Despite desperate efforts by the government to push the events of June 4, 1989, at Tiananmen Square into collective amnesia, new documents have shed light on the events. Journalist Ian Johnson reviews the latest publication, The Last Secret: The Final Documents from the June Fourth Crackdown, for the NY Review of Books, and summarize what we have been learning over the past 30 years.
One of the strange phenomena of modern academia and journalism is that they sometimes fail to publish the obvious. In this case that would be a readable, accessible, and complete account of the June 4 massacre. Many worthwhile journalistic accounts appeared shortly after the event,4 but they are now at least twenty years out of date, and thus weren’t able to take into account the flood of memoirs and secret documents that have come out since then. These include The Tiananmen Papers (a collection of internal party documents recounting the events), Zhao (Ziyang)’s memoirs, Li Peng’s diaries, and works by former Chinese political advisers Wu Wei and Wu Guoguang.
This makes Wu Yulun’s essay in The Last Secret of great value. It synthesizes much of this new material in trying to answer a basic question, encapsulated in the title of his essay: “How the Party Decided to Shoot Its People.” Like others, Wu argues that the massacre was the result of a series of mishaps that caused a manageable situation to spiral out of control. But Wu also makes a strong case that Deng favored some sort of forceful action from the start: this wasn’t an accident but an act of conviction.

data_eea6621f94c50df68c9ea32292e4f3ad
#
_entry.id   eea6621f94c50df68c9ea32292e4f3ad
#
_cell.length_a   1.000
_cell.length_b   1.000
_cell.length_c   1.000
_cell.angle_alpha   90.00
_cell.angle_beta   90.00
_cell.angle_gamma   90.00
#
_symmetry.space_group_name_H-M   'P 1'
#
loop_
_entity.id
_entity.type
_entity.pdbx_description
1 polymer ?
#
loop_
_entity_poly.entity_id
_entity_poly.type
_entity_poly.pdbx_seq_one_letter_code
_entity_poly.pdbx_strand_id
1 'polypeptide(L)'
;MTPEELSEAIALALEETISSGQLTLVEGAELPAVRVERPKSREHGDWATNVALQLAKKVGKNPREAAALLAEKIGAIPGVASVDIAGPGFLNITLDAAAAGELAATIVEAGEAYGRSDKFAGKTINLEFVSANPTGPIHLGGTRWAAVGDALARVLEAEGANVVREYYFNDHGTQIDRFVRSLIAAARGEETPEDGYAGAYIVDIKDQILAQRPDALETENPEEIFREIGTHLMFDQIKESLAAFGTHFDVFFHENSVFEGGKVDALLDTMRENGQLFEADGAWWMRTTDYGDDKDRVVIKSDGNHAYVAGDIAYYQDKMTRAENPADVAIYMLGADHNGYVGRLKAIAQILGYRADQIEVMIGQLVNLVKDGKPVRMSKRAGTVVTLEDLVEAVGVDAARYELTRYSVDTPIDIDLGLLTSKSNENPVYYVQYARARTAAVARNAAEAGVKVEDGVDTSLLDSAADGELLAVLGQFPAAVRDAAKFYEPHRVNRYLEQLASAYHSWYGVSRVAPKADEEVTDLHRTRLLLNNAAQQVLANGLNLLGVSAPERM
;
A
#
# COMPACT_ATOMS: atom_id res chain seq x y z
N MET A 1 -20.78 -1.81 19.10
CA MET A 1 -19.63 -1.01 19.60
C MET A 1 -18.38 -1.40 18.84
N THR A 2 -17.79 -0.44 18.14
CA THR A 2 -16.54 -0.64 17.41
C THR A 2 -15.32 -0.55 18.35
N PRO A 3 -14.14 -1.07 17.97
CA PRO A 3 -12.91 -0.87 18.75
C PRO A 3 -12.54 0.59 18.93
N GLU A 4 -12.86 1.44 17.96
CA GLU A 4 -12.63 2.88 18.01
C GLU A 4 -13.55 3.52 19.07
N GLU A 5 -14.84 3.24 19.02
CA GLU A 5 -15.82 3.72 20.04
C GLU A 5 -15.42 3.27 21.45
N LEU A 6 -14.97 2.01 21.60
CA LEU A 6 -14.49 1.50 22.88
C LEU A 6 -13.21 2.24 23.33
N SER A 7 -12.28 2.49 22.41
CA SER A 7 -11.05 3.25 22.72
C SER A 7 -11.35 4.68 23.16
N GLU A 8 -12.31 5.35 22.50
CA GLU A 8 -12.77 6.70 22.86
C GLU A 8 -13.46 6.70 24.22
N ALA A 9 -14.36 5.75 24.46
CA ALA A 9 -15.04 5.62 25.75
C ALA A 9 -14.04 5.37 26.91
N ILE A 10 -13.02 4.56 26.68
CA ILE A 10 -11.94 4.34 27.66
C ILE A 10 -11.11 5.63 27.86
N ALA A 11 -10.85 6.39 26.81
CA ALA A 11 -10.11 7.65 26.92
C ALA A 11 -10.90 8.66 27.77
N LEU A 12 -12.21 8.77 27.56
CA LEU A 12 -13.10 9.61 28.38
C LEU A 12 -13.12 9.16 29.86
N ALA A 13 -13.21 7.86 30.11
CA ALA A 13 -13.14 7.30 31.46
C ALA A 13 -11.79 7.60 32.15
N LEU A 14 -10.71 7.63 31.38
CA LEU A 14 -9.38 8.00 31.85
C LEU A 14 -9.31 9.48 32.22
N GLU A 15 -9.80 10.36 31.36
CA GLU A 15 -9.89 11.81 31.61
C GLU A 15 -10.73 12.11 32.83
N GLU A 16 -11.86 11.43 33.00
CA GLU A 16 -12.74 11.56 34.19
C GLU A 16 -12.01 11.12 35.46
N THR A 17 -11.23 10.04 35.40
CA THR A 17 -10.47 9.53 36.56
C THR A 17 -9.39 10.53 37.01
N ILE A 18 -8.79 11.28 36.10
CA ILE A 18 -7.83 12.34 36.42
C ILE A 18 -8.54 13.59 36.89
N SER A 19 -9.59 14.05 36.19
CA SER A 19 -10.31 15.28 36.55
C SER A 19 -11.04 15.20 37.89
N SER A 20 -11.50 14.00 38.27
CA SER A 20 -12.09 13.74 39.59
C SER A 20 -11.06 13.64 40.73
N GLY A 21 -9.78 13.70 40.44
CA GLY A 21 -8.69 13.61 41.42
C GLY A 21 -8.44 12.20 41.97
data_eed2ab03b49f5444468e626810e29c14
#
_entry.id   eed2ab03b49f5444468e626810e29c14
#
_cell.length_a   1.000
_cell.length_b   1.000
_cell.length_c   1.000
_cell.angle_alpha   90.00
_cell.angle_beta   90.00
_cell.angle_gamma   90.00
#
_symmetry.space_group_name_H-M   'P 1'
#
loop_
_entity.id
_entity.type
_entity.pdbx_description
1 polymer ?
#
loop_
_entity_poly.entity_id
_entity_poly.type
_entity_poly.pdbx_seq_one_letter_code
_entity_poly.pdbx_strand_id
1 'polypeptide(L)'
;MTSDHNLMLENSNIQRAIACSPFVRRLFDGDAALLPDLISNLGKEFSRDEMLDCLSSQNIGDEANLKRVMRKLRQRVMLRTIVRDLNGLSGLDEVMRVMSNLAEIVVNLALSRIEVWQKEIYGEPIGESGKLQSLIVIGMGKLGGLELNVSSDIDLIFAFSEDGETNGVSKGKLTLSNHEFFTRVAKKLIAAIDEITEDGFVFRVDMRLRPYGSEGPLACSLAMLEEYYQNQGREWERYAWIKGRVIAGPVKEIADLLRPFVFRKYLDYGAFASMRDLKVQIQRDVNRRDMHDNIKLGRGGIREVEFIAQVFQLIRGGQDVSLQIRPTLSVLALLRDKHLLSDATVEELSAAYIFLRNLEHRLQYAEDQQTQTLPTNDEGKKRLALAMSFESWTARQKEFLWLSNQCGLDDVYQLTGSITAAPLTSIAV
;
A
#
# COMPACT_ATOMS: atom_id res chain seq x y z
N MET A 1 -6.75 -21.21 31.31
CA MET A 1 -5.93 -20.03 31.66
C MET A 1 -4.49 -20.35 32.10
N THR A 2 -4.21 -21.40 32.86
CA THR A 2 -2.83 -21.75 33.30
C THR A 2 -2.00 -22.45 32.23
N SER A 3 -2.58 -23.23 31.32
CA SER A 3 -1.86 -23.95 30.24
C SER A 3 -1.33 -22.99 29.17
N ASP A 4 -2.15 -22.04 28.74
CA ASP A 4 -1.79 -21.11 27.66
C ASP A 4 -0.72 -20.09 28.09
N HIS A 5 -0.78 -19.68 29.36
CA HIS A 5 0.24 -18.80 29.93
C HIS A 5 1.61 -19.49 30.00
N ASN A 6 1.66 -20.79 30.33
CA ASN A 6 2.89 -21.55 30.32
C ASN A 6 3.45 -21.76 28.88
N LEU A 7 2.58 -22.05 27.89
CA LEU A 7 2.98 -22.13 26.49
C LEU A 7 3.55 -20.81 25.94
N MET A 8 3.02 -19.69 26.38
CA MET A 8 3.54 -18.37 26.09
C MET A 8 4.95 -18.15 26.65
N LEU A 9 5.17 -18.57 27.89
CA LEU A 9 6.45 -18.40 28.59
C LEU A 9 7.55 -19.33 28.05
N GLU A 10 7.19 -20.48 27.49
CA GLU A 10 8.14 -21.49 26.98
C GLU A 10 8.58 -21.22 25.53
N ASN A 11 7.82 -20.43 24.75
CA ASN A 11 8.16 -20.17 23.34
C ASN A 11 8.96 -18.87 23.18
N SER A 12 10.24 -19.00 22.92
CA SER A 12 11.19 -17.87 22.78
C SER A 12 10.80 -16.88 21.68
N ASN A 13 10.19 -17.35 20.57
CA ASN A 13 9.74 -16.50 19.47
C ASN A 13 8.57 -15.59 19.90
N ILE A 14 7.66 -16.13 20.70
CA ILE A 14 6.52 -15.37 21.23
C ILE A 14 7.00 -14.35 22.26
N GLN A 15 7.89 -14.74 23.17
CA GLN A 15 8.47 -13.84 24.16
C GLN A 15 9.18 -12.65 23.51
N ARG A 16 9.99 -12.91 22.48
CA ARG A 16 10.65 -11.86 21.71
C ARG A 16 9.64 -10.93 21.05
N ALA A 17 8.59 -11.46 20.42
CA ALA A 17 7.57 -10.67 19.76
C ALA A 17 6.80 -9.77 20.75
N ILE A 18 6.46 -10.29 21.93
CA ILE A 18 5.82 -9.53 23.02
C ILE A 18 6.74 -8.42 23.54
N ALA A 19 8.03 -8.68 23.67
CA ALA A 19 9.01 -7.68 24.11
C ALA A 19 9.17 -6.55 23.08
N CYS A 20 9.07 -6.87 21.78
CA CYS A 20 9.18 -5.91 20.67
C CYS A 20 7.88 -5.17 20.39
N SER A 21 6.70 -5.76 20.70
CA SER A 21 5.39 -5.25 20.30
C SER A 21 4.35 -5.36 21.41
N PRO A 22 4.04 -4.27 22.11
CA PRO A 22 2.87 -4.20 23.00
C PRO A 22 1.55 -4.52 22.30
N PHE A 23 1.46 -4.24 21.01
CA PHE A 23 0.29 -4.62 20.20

When the protests started after Hu’s death, Deng initially yielded to Zhao, whom he had supported and promoted for over a decade. Zhao realized it would be wrong to crack down on people mourning a former general secretary of the Communist Party, and so he counseled negotiation. But Deng seems to have lost patience as the protests continued. He was able to push his less tolerant approach after April 23, when Zhao went to North Korea on a week-long state visit. Zhao left explicit instructions with Premier Li Peng to follow his moderate course. According to Li’s diary, which Wu cites to great effect, Li agreed, but he also wrote that another senior leader “encouraged” him to meet Deng.
Whether Li met Deng is unclear, but he seemed to have realized that Deng wanted a harder line. Li’s diary confirms that on April 24 he convened a meeting of leaders, making sure to exclude one of Zhao’s trusted lieutenants. The leaders ordered the party’s mouthpiece, People’s Daily, to issue a strongly worded editorial on April 26 condemning the protests as “turmoil.”
Famously, the editorial backfired, and the next day more than 500,000 people surged into the square—as Wu Yulun puts it, this was “an unprecedented event in the history of the People’s Republic of China. For the first time in the Communist Party’s reign, people willfully took action against the wishes of the paramount leader.” Zhao records in his memoirs that when he returned to Beijing on April 30, Deng refused to see him—clearly he felt that Zhao had been following the wrong course. On May 2, Hong Kong’s Ming Pao newspaper, then a very reliable source of information on mainland politics, reported that Zhao was on his way out.
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